Tuesday, August 21, 2012

How do I stabilize the PH in a 20 gal freshwater tank

How do I stabilize the PH in a 20 gal freshwater tank? I want it to be 7.0.?
My tank is not overstocked. I do monthly gravel cleaning. I have to constantly use PH up to keep it at a safe level for the fish and I tried using proper PH 7.0 but it made the water very cloudy and it still is only at 6.2. I don't have live plants in the tank they are artificial.
Fish - 3 Answers
Random Answers, Critics, Comments, Opinions :
1 :
If your fish are not showing any signs of distress, are not dying off, then don't adjust it. You may be introducing stress on them by constantly shifting the ph on them. Small changes in the ph should be more tolerable then bigger ones, but overall, you want to adjust your ph prior to populating a tank. You run a bigger risk of doing more damage to your fish by constantly dealing with it, then letting it settle to what it naturally is. If your fish are living in the water, and you are not adjusting the ph, and there is no deaths or unusual behavior, then I'd say just let it be. If you have balanced chemistry in terms of your nitrogen cycle, have no signs of disease, but see your fish acting differently, then maybe you'd need to adjust the ph. Overall if everything was fine prior to trying to adjust, then just let it be. JV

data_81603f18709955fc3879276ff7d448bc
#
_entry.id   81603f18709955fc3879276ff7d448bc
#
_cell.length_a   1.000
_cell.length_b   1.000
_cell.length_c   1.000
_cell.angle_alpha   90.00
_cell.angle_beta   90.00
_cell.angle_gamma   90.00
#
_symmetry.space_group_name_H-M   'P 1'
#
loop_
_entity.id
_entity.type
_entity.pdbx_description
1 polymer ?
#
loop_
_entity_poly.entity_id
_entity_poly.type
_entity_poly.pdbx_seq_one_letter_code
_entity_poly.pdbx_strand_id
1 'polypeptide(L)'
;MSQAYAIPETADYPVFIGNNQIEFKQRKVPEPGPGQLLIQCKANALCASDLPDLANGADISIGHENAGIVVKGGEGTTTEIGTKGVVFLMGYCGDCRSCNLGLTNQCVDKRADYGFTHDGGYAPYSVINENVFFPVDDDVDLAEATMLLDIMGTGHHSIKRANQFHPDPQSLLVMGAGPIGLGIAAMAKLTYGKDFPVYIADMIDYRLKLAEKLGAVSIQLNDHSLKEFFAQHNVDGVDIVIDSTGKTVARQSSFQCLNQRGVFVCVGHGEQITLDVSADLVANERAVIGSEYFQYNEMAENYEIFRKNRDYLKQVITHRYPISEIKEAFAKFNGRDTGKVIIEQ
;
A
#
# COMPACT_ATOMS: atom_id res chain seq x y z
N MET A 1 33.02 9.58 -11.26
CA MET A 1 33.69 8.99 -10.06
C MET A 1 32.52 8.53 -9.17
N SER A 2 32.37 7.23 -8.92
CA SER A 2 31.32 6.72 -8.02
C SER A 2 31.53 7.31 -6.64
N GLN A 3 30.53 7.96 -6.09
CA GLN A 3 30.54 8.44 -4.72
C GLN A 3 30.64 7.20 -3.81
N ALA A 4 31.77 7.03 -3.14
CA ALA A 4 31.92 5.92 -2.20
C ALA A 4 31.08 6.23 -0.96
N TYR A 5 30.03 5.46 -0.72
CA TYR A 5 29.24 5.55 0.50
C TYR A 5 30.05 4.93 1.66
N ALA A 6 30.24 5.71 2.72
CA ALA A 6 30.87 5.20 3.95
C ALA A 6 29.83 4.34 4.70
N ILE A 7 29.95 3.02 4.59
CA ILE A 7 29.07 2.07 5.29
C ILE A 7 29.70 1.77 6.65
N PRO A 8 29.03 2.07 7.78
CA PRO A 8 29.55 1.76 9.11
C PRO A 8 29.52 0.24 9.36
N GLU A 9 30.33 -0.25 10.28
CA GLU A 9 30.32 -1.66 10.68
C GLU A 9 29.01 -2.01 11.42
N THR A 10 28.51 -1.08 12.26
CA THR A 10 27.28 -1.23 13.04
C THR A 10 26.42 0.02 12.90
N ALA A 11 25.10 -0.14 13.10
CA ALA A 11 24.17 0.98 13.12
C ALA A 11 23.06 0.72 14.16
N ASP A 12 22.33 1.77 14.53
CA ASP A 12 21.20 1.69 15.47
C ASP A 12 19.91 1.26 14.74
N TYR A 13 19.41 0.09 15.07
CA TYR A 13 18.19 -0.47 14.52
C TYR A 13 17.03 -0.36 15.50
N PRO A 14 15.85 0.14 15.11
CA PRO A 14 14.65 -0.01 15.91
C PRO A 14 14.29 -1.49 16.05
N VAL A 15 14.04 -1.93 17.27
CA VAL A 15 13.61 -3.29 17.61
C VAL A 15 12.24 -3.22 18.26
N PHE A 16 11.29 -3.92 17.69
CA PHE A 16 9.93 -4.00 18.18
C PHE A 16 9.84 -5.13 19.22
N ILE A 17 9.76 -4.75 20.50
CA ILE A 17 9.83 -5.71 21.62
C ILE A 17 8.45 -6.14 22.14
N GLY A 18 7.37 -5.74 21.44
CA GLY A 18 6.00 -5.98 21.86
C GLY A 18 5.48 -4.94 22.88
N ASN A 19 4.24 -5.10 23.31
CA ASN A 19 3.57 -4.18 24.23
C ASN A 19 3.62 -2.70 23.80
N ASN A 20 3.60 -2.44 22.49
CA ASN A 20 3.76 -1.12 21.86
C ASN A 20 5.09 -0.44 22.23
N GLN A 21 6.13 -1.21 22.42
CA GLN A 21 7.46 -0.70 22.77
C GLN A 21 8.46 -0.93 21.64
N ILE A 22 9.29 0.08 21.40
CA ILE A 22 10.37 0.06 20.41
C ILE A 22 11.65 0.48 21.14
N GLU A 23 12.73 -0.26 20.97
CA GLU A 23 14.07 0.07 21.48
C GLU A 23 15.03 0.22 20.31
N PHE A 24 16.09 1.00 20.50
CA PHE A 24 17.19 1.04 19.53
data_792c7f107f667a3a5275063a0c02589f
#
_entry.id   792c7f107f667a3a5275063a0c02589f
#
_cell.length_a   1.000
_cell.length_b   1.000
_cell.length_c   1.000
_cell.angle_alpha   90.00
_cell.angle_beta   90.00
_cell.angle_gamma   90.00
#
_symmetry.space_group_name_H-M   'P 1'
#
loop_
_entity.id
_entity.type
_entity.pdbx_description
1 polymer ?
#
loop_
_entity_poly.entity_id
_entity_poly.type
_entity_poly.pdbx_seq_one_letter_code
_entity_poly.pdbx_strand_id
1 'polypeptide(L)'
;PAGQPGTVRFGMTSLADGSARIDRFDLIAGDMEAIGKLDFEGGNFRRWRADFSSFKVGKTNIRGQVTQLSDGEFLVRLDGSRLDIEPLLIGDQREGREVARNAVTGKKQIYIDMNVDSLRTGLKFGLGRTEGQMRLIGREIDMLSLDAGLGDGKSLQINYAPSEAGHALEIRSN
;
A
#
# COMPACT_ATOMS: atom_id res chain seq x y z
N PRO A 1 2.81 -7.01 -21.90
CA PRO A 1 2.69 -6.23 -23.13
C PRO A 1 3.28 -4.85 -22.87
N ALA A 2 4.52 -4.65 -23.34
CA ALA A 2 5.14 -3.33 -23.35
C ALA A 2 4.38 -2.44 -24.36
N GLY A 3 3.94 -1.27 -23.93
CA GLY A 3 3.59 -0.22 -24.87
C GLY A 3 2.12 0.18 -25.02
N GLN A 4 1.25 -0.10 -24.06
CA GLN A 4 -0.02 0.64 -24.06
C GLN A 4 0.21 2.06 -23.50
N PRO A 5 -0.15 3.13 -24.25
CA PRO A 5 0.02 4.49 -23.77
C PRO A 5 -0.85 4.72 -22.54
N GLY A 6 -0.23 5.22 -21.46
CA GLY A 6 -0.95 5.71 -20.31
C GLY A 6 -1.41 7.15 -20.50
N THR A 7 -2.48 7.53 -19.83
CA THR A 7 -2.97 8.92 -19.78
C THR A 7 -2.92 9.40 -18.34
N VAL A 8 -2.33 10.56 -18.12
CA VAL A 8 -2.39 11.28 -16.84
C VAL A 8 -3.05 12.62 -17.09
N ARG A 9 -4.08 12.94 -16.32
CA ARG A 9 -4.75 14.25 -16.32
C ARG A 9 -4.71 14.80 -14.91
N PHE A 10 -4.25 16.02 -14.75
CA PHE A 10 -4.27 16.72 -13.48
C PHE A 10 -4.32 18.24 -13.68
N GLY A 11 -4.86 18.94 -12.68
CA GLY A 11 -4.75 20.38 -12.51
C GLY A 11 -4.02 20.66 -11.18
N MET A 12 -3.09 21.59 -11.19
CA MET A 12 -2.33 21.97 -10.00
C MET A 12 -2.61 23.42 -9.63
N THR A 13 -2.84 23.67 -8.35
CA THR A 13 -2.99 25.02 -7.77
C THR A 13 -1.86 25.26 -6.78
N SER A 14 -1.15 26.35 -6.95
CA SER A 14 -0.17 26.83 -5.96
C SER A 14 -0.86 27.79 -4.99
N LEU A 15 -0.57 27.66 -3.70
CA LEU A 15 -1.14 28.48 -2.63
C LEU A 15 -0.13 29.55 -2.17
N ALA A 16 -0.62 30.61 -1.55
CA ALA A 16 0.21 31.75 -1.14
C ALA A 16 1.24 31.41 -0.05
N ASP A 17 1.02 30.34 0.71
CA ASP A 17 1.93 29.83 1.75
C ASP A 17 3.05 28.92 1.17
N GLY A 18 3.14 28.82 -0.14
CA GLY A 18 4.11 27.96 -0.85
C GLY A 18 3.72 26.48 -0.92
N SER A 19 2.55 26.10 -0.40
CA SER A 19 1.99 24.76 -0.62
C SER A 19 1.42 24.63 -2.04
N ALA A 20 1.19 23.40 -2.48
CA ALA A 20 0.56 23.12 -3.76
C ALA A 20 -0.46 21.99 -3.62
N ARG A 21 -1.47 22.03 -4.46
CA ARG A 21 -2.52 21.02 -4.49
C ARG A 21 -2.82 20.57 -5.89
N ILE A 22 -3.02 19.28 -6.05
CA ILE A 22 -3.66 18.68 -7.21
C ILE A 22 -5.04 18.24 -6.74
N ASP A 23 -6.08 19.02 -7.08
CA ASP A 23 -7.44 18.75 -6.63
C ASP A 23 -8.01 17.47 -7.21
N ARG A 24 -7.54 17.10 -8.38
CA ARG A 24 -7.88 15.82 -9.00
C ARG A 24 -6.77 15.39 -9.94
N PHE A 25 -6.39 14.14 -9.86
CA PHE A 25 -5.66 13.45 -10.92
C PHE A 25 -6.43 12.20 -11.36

2 :
Do you change the water all the time? Is the tank cycled? If your tank isn't cycled, you might have to cycle it with a few fish and then add some live plants. Usually, a 20 gallon tank would have a stable pH level.
3 :
First, increase your gravel cleanings to once a week and do a 25% waterchange when you clean the gravel. This will help the pH stabilize. 6.2 is sliding into a rather low zone and that will be due to a lack of buffering capacity in the tank. You measure this buffering as KH or carbonoate hardness. No doubt at all if you measure yours it will be very low. That's also why the chemical treatments aren't getting the job done. Genreally I agree with not changing your pH, but yours is quite low and that indicates it could easily slip lower. I would suggest you attack the problem at it's source but increasing your hardness just a little bit. The best way to do this slowly and naturally is to place a very small amount (1-2 tablespoons) of crushed coral into the filter. This will increase your hardness slowly and prevent the pH from sliding back down too low. I can certainly help more if you have any additional questions, just feel free to email me. MM

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